A Clone Sacrifice

The second novel in the series, A Clone Sacrifice opens in the Unchartered Zone, with the three conjoined spaceships facing formidable defences arrayed against them. Torb is certain that his mental communion with a dead Drakna will provide him with the answers he needs, but for the time being, the answers aren’t coming and the power readings ahead of them are only increasing. However, if Torb survives this encounter, he will still have to deal with the emotional instability of his girlfriend, isolated in a different part of the ship—and it’s hard to tell which outcome is the more dangerous.

I have to be honest and admit that despite having read this novel and the first in the series, I remain confused as to what the ultimate aim of the story is. Much of Torb’s storyline appears to be a string of random incidents, and the unifying element of the plot wasn’t clear to me. In the meantime, much of the focus is on the male/female relationships in the crew. I found the character development a little lacking across both books, given how much time is devoted to the character interaction. There are two women aboard; each chooses a male partner early on in their acquaintanceship and promptly gets pregnant. By and large, these women have three basic responses to any situation—they scream, they weep, or they roll their eyes. The men spend their time leading, doing the heavy lifting, and doing the planning—this latter in fear of what their womenfolk will think of their plans. I felt that some more development in this area could have done a great deal for this story.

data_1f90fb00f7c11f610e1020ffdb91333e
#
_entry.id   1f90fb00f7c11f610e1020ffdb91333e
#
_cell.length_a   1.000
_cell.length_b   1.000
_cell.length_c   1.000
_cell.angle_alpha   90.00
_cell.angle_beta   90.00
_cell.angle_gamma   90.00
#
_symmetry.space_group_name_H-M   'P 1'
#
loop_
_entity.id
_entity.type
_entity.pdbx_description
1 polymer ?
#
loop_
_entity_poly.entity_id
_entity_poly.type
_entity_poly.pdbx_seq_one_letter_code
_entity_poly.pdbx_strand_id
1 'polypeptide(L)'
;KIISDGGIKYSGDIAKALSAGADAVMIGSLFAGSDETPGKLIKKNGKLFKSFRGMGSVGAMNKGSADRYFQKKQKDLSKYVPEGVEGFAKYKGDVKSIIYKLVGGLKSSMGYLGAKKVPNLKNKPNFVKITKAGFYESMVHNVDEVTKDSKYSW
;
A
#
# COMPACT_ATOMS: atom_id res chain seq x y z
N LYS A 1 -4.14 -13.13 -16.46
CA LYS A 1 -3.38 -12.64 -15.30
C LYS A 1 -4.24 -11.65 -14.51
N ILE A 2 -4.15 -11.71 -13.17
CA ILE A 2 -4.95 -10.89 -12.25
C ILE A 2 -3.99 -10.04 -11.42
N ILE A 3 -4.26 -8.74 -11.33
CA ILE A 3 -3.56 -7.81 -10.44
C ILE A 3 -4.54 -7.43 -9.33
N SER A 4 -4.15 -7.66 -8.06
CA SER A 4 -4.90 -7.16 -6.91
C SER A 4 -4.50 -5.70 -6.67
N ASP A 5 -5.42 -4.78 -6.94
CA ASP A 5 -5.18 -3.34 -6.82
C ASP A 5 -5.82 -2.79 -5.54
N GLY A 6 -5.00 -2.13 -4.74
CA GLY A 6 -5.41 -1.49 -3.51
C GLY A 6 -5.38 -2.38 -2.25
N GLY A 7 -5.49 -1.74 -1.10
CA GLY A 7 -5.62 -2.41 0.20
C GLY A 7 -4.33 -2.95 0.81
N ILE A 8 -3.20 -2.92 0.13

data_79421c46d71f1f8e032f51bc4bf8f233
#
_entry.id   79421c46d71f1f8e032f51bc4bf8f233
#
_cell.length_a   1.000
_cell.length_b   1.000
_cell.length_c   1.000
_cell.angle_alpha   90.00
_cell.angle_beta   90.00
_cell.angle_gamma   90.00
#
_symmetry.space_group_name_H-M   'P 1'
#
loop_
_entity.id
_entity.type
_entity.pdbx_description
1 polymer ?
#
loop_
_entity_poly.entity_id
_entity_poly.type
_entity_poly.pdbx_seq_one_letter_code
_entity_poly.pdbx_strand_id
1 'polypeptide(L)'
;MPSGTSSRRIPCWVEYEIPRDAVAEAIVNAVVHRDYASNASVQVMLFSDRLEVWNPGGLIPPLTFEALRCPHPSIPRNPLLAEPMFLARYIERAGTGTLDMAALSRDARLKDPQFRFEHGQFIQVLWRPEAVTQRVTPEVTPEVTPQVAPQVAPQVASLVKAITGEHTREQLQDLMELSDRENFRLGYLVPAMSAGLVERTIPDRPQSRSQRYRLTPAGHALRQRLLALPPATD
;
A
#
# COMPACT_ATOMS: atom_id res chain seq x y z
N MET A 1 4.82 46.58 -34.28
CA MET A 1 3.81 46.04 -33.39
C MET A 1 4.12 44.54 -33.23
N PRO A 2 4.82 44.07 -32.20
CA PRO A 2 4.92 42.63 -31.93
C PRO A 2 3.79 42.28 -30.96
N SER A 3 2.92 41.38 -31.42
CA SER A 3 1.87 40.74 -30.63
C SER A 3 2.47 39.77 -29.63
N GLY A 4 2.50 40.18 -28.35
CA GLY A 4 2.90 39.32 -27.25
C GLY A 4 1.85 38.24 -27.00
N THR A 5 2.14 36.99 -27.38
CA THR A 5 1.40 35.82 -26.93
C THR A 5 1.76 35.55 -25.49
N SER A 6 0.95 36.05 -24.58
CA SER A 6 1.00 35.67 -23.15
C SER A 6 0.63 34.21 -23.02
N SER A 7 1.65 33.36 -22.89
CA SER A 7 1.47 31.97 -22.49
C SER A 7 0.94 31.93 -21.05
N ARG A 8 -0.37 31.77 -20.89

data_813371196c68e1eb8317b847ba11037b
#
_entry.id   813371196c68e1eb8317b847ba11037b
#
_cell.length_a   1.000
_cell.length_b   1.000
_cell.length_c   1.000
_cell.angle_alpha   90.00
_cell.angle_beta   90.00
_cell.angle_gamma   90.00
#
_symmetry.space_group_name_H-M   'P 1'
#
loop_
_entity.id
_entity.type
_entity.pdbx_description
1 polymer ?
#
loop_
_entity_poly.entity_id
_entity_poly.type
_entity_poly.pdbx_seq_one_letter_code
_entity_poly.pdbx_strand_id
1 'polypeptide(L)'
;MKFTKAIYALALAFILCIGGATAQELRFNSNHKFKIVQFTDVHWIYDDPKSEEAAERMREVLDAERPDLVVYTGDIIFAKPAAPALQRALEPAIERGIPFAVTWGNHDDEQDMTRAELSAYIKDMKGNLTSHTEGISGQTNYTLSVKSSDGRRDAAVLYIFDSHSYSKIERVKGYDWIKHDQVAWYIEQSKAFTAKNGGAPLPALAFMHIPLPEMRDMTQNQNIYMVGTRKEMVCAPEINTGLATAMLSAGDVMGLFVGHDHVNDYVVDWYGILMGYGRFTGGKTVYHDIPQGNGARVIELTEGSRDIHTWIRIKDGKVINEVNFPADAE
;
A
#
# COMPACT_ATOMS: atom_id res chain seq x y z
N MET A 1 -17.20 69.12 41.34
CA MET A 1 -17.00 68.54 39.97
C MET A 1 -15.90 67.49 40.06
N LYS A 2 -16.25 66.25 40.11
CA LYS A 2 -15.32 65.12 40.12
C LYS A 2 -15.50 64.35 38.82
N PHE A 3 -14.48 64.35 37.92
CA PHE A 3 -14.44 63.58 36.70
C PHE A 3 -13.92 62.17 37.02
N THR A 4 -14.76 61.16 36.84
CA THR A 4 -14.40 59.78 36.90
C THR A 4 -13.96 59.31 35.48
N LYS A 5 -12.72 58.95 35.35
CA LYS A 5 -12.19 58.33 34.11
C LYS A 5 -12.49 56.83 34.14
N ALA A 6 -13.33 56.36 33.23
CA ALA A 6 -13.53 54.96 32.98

While the series remains a pleasant, light read, I’m sorry to say that the substance wasn’t quite there to draw me in and allow me to lose myself in the story.

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